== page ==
“Q. Z.” To be answered next Thursday, if nothing more material intervenes.

“ Mr. Censor, "In

your survey of the people, you must have observed crowds of single persons that are qualified to increase the subjects of this glorious island, and yet neglect that duty to their country. In order to reclaim such persons, I lay before you this proposal. “ Your most obedient servant,

" TH. CL.*" This to be considered on Satuday next.

* Thomas Clement.

N° 259. TUESDAY, DECEMBER 5, 1710.

Vexat censura columbas.

Juv. Sat. ii, 63. Censure acquits the crow, condemns the dove.

ANON. A Continuation of the Journal of the Court of Ho

nour, held in Sheer-lane, on Monday the twentyseventh of November, before ISAAC BICKER

STAFF, Esq. Censor of Great Britain. ELIZABETH MAKEBATE, of the parish of St. Catherine's, spinster, was indicted for surreptitiously taking away the hassock from under the lady GraveAirs, between the hours of four and five, on Sunday the 26th of November. The prosecutor deposed, “that as she stood up to make a courtesy to a person of quality in a neighbouring pew, the criminal conveyed away the hassock by stealth; insomuch, that the prosecutor was obliged to sit all the while she was at church, or to say her prayers in a posture that did not become a woman of her quality.” The prisoner pleaded inadvertency; and the jury were going to bring it in chance-medley, had not several witnesses been produced against the said Elizabeth Makebate, that she was an old offender, and a woman of bad reputation. It appeared, in particular, that, on the Sunday before, she had detracted from a new petticoat of Mrs. Mary Doelittle, having said, in the hearing of several credible witnesses, that the said petticoat was scoured,” to the great grief and detriment of the said Mary Doelittle. There were likewise many evidences produced against the criminal, that though she never failed to come to church on Sunday, she was a most notorious sabbath-breaker; and that she spent her whole time, during divine service, in disparaging other's people's clothes, and whispering to those who sat next her. Upon the whole she was found guilty of the indictment, and received sentence, to ask pardon of the prosecutor upon her bare knees, without either cushion or hassock under her, in the face of the court."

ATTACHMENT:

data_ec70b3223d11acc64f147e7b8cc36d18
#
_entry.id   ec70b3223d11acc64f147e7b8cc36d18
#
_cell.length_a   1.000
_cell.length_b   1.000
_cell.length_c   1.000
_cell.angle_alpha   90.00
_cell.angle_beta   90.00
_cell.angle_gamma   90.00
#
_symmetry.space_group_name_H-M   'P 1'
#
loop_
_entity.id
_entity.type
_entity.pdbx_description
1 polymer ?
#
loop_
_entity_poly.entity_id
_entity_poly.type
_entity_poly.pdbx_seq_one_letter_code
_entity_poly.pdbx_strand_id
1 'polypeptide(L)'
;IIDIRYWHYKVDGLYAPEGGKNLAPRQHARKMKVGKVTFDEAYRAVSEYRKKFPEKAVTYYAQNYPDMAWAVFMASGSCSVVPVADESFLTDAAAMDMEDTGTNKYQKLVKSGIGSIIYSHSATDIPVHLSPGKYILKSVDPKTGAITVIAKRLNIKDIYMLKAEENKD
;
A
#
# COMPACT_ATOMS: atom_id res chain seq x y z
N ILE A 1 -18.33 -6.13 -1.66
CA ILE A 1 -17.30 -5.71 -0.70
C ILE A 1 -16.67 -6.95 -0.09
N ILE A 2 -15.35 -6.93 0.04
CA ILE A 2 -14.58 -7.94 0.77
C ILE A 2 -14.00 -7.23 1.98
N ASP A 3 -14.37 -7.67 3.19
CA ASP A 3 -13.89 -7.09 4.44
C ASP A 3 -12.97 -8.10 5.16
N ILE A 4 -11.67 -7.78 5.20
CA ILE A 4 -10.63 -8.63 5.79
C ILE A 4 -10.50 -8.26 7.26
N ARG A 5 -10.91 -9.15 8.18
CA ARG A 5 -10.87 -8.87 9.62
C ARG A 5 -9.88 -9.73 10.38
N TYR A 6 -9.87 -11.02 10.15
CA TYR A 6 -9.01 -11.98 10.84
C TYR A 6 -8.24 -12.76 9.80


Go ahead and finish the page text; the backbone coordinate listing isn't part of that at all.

N. B. As soon as the sentence was executed on the criminal, which was done in open court with the utmost severity, the first lady of the bench on Mr. Bickerstaff's right-hand stood up, and made a motion to the court, « that whereas it was impossible for women of fashion to dress themselves before the church was half done; and whereas many confusions and inconveniences did arise thereupon; it might be lawful for them to send a footman in order to keep their places, as was usual in other polite and wellregulated assemblies.” The motion was ordered to be entered in the books, and considered at a more convenient time.

Charles Cambrick, linen-draper, in the city of Westminster, was indicted for speaking obscenely to the lady Penelope Touchwood. It appeared, that the prosecutor and her woman going in a stagecoach from London to Brentford, where they were to be met by the lady's own chariot, the criminal and another of his acquaintance travelled with them in the same coach, at which time the prisoner talked bawdy for the space of three miles and a half. The prosecutor alleged, “that over-against the Old Fox at Knightsbridge he mentioned the word linen : that at the further end of Kensington he made use of the term smock; and that, before he came to Hammersmith, he talked almost a quarter of an hour upon wedding-shifts.The prosecutor's woman confirmed what her lady had said, and added further, " that she had never seen her lady in so great a confusion, and in such a taking as she was during the whole discourse of the criminal.” The prisoner had little